Herbs and Medicine at Old Independence Regional Museum

Herbs and Medicine at Museum

Dressed as “Aunt Becky,” Marie Garvey Fowler will present a program, “Herbs, Spring Greens, and Folk Medicine,” March 22, 2 p.m., at the Old Independence Regional Museum.

This program is in conjunction with the museum’s current exhibit:

“Living off the Land: Season by Season.” The first segment of the

2009 exhibit “Spring: Time to Plant, Make Tonics, Ink and Dye” is now on display. Other seasonal segments will be added throughout the year.

“The Herb Lady,” as Fowler is known in this area, is an expert on plants used as medicines during the Civil War. In her own words, she described the development of that aspect of her knowledge. “The Early American Museum and Botanical Gardens in Mahomet, Illinois, asked if I would do a program for a Civil War enactment. Researching for this program was the beginning of my interest in the Civil War period. When we moved back to Arkansas, I started studying in earnest on the use of herbs during this period of our history. I visited libraries around the state of Arkansas, and any trip out of state that took us near a Civil War battlefield required a detour. The research was finally written up, and two parts of this paper have been published in consecutive issues of “The Herbarist,” put out by the Herb Society of America.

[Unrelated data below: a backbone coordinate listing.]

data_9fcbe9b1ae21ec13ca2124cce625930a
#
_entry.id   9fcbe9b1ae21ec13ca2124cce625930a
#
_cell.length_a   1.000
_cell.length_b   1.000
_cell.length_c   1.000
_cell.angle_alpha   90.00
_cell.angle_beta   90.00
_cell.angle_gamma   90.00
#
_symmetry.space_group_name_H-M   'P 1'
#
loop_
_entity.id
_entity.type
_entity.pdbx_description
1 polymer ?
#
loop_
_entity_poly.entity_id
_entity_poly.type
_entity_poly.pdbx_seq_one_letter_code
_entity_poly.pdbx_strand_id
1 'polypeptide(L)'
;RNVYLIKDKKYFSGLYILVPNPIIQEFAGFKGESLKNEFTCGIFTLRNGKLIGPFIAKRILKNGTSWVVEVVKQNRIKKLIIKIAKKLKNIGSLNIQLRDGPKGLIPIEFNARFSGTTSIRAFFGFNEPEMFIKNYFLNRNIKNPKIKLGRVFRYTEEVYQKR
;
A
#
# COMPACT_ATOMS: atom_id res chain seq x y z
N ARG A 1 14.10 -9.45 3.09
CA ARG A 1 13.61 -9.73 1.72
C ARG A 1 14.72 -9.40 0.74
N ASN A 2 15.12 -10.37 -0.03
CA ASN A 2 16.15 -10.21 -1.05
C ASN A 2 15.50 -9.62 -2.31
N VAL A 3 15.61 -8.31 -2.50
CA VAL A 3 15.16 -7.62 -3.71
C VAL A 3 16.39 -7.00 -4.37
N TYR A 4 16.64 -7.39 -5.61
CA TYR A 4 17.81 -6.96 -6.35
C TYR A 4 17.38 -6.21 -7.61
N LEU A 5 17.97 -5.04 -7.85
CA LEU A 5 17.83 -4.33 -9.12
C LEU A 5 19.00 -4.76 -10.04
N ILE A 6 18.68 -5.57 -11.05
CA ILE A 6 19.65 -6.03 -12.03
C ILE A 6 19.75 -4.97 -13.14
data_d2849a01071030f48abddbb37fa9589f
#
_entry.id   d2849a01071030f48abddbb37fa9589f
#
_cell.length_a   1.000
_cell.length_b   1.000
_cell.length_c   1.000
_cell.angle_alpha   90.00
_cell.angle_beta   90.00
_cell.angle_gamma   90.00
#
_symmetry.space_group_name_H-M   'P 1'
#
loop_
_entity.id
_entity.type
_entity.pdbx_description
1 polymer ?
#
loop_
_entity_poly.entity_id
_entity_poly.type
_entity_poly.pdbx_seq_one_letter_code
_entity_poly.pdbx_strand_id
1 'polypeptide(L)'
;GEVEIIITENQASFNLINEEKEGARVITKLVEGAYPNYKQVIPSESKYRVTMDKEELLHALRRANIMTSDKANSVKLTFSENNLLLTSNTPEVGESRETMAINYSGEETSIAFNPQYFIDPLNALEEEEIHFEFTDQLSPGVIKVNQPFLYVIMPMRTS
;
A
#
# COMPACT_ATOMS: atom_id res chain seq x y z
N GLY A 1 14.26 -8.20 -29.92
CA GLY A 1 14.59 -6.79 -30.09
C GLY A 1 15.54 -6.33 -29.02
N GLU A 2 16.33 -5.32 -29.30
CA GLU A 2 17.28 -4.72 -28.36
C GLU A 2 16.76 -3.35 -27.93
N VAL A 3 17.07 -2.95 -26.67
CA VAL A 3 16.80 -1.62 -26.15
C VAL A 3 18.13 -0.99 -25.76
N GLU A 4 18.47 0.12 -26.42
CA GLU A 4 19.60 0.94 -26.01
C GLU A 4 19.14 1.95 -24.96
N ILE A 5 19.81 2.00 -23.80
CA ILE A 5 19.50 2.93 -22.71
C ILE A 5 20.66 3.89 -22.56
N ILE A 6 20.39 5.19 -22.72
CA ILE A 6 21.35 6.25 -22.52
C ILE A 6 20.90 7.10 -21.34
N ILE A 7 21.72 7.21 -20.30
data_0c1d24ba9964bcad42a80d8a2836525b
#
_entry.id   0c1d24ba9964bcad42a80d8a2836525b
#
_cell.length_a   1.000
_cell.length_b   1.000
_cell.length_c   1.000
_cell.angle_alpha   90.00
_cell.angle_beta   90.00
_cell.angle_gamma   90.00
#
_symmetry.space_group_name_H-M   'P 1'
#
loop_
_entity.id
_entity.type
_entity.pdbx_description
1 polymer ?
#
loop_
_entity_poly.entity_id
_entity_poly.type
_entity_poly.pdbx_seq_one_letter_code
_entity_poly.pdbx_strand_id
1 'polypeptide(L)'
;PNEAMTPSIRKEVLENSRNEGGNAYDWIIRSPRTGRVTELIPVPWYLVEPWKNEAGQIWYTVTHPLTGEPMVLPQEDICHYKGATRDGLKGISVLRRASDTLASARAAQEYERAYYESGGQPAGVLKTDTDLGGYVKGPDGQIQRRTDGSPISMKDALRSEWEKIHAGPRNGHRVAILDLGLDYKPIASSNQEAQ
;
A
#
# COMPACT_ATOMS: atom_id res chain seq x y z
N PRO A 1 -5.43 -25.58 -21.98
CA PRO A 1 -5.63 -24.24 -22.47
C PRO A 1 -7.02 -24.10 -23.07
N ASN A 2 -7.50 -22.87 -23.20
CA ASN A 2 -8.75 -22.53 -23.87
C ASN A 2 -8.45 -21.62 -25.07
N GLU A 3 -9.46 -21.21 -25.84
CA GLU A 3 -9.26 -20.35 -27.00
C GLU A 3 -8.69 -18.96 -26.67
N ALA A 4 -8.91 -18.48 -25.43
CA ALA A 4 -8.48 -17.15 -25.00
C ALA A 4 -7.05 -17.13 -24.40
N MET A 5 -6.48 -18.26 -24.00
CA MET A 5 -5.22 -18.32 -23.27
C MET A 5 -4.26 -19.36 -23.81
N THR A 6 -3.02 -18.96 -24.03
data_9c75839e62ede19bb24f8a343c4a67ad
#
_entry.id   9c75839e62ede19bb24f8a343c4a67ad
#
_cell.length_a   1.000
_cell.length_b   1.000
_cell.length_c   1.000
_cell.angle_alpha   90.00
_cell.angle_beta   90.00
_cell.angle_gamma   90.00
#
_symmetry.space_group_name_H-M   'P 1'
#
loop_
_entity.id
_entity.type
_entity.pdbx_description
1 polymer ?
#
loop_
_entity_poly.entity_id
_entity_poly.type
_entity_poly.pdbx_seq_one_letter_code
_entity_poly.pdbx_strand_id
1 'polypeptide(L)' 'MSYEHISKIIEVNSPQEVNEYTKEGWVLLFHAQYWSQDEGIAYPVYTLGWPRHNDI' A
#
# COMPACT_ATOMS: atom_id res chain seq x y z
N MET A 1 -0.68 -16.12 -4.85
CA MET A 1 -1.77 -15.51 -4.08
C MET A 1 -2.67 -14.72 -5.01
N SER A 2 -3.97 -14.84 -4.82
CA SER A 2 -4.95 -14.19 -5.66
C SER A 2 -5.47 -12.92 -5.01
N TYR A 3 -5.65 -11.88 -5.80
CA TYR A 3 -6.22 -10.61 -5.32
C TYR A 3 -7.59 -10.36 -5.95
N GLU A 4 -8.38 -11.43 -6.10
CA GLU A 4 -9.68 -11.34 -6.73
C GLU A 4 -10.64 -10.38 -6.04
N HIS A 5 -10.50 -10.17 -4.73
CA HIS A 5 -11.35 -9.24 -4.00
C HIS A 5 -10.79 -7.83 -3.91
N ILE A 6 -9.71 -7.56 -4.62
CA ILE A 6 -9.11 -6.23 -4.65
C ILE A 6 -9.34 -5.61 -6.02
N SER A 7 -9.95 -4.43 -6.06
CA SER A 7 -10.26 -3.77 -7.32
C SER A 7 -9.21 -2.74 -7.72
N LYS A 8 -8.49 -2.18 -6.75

After receiving a Master’s degree in Fine Arts, Fowler taught Art at Hood College, Frederick, Maryland. Later, she was working at the Arkansas Arts Center, Little Rock, when she married Dr. Gerald Fowler, a psychologist. They currently reside in Batesville.

Well known and respected in the field of herbs, Marie Fowler formerly taught Biology and Botany at the University of Illinois, Champaign-Urbana, and served as Editor of “The Sprigs of Thyme,”

newsletter of the Champaign-Urbana Herb Society.

Fowler has frequently presented programs on herbs to local, state, and national meetings of various herbal societies. Two of them were “Greek Mythology and Plants” and “Making Latin Easy,” as related to botanical terms.

In addition, Fowler served as Editor as of the Arkansas Herbalist Society’s newsletter, taught classes and workshops, owned a retail greenhouse, and hosted a local radio show–all about herbs.

Those who attend Fowler’s program may also take time to interact with the museum’s spring exhibit. They may view mule drawn plows and natural materials that pioneers used to dye cloth. Visitors may pick up a quill and write with homemade pokeberry ink, and play an electric game board to see how many seeds they can identify.

The Old Independence Regional Museum covers a twelve-county area, including Baxter, Cleburne, Fulton, Independence, Izard, Jackson, Marion, Poinsett, Sharp, Stone, White and Woodruff counties.

The Museum, located on the corner of Ninth and Vine streets in Batesville is open Tuesday through Saturday, 9 a.m.–4:30 p.m., and Sunday, 1–4 p.m. A small admission fee is charged, and a Senior Citizens discount is available. Class field trips to the Museum may be scheduled by calling 870–793-2121.